6 Home Projects to Do Now to Avoid Costly Repairs This Winter

home maintenance, home repair, fall home maintenance, fall maintenance, fall house maintenance, roof maintenance, window maintenance, floor maintenance, siding maintenance, gutters, gutters and downspouts

Fall is here which means winter is coming, and while we all know that, it doesn’t mean we’re ready for it. Your home might not be ready for it either! So if you want to avoid costly home repairs this winter, here’s what you should do now:

Get Your Roof Inspected and Repaired

A roof inspection can be a valuable way to check your property for any issues that need attention. Look for missing or damaged shingles, loose or missing nails, mold or mildew, leaks and wind damage. If you live in a region prone to snow and ice accumulation (like the Midwest), it’s especially important that your roof is in good shape so it can handle heavy loads of snow.

A leaking roof can cause serious damage to your home as well as expensive repairs like drywall replacement or water cleanup inside the house. If you suspect there are problems with your current shingle installation or if you have experience issues with past installations then now is an ideal time to get these issues checked out by an expert before they grow into bigger problems down the line.

Inspect Your Siding

Check for signs of damage, loose nails and cracks or gaps. A simple inspection can reveal issues that may be costing you money in the long run. Look for signs of water damage, including peeling paint and cracked boards or siding. This could be a sign that your home is experiencing moisture issues inside the walls, which could lead to mold growth down the road if left unchecked. If you do find any signs of water damage on your siding—or even just some mildewy spots—it’s best to act quickly and call an expert before it starts spreading more aggressively across your home’s exterior surface area as well as its interior space (and potentially into other areas).

Check and Replace Window Caulking

Caulking is a common problem in homes. It’s often overlooked and can lead to costly repairs down the road, but it is easy to replace and can be completed by a homeowner if you follow these simple steps:

  • Gather your materials: window caulk, paint brush or sponge applicator tool and bucket or container of water

  • Clean the window frame (if necessary)

  • Wipe away any debris from caulking area with damp paper towel or cloth- you may need to remove the old layer of caulk before putting down new caulking

  • Apply fresh caulking in one continuous bead all around perimeter of window frame (you may need more than one tube depending on size of window)

  • Smooth out the bead of caulk using the water and an applicator tool (you can also just use your finger if your looking to save some cash)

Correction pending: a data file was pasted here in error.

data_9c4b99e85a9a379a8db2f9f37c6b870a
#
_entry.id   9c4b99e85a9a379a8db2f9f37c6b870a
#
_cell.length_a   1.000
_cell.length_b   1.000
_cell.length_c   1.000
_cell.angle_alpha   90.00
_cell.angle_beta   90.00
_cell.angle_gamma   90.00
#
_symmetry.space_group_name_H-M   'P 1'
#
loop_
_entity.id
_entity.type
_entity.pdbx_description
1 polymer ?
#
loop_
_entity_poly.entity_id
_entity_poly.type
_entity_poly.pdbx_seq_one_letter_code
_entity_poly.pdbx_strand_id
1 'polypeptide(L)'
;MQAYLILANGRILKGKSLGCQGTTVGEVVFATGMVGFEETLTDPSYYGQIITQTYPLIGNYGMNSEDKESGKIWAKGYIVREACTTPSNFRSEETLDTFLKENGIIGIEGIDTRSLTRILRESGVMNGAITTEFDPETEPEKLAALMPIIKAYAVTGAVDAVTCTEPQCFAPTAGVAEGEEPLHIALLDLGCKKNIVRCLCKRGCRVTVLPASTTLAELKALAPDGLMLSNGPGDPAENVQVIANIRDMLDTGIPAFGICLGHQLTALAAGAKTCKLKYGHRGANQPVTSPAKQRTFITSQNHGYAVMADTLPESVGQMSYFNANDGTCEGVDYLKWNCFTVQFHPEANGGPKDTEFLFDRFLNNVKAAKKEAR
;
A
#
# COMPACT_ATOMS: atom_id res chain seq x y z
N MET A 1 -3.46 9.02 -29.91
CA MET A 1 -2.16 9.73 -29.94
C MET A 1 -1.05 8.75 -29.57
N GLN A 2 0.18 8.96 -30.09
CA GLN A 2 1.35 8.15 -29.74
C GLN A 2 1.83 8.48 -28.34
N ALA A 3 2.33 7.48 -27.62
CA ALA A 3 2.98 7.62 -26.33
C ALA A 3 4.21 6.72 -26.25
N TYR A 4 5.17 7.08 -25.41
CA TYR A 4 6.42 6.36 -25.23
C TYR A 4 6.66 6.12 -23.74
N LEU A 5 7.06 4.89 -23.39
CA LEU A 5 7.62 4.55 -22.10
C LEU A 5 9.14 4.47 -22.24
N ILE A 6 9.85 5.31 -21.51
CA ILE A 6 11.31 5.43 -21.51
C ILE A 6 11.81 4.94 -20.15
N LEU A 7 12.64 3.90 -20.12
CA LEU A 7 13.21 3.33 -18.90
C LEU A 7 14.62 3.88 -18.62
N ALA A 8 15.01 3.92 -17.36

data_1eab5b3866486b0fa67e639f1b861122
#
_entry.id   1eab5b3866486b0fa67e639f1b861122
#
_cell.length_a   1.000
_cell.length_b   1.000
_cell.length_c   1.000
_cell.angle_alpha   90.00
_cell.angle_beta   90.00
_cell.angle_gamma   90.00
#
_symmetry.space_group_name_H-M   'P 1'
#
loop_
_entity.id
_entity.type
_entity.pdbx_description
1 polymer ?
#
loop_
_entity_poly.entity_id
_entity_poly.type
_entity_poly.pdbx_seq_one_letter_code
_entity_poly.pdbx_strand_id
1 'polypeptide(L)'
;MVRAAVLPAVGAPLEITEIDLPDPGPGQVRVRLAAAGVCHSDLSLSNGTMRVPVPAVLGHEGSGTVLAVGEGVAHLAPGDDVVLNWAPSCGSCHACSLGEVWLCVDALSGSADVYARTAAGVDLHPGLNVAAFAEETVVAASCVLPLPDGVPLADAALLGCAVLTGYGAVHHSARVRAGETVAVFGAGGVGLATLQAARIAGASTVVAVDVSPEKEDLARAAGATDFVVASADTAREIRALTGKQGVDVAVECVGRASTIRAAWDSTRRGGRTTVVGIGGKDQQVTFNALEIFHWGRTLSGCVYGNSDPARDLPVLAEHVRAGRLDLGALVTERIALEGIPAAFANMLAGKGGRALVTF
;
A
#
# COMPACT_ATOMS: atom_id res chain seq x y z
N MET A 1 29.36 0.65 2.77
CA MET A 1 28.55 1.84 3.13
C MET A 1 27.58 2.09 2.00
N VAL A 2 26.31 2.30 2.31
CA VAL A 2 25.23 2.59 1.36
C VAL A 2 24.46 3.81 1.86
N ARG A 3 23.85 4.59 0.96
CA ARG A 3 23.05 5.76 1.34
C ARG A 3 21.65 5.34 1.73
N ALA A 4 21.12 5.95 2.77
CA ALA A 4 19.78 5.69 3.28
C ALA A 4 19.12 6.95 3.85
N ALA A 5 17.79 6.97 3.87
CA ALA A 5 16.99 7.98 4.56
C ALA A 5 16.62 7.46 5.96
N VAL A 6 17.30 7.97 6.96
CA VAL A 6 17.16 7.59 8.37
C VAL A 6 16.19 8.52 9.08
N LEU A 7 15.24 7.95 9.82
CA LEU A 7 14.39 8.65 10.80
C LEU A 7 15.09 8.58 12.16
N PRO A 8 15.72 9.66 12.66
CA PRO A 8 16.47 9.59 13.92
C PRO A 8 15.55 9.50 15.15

• Let the new bead dry for at least 48 hours before opening and closing your window or door to prevent cracking and damage to your new bead of caulk

If you are in need of more than just a new bead of caulk you can always contact an expert to inspect your window and give you repair or replacement options.

Clear Gutters and Downspouts

If you haven’t cleared your gutters and downspouts, now is the time to do it. Your gutters and downspouts are a vital part of your home’s exterior structure and help keep water away from where it can damage other parts of your home (like foundation walls and windows). But if they aren’t cleaned regularly, leaves, dirt and other debris can build up in the drainage pipes that lead away from those structures—and when that happens, water won’t drain properly out of them.

Gutter cleaning is something we all know needs to happen eventually—but how often should you get on this task? Most people clean out their gutters at least once a year. It’s even recommended that you clean out your gutters at least twice a year if you are in a n area that has a lot of tree cover.

Seal Holes in the Foundation

The foundation of a home is the structure that supports the weight of your house, and it includes all of the components that anchor your home to the ground. Foundations are usually made up of concrete, masonry block, or wood framing that sits atop compacted dirt or gravel. Foundations may also include support piers (if you need more space for storage underneath your house), footings (to transfer load from beams to soil) and drainage systems (so water can drain away from your foundation).

The most common way for a foundation to leak is through cracks in its walls or flooring system. These cracks may be small enough for you to see with only your naked eye, but they can cause serious damage if left alone—and they’re often hard to spot because they’re hidden behind walls or under floors where most homeowners don’t look very often! Cracks caused by shifting soil or settling foundations are difficult but not impossible repairs; other types of leaks may require professional help before any type of DIY project begins.

Examine Your Flooring, Especially Entryways

Entryways are the first thing you walk on after coming inside, so it’s important to make sure your floors are in good shape. Inspect all flooring for loose boards or damaged areas like cracks and holes. If you discover any issues, fix them immediately to avoid more costly repair work later.

If you have hardwood floors, examine the subflooring beneath them as well (remove carpet if possible). Look for signs of rot or staining that could lead to a leaky foundation. If necessary, replace any damaged boards before winter weather arrives so the moisture doesn’t penetrate through the wood into insulation or other parts of your home’s structure.

While fall is a great time to take on home projects, it’s also the perfect time to do some preventative measures. By doing these 6 things now, you can avoid costly repairs later.

Contact our team today to get your home inspected and ready for winter!

Share This Article!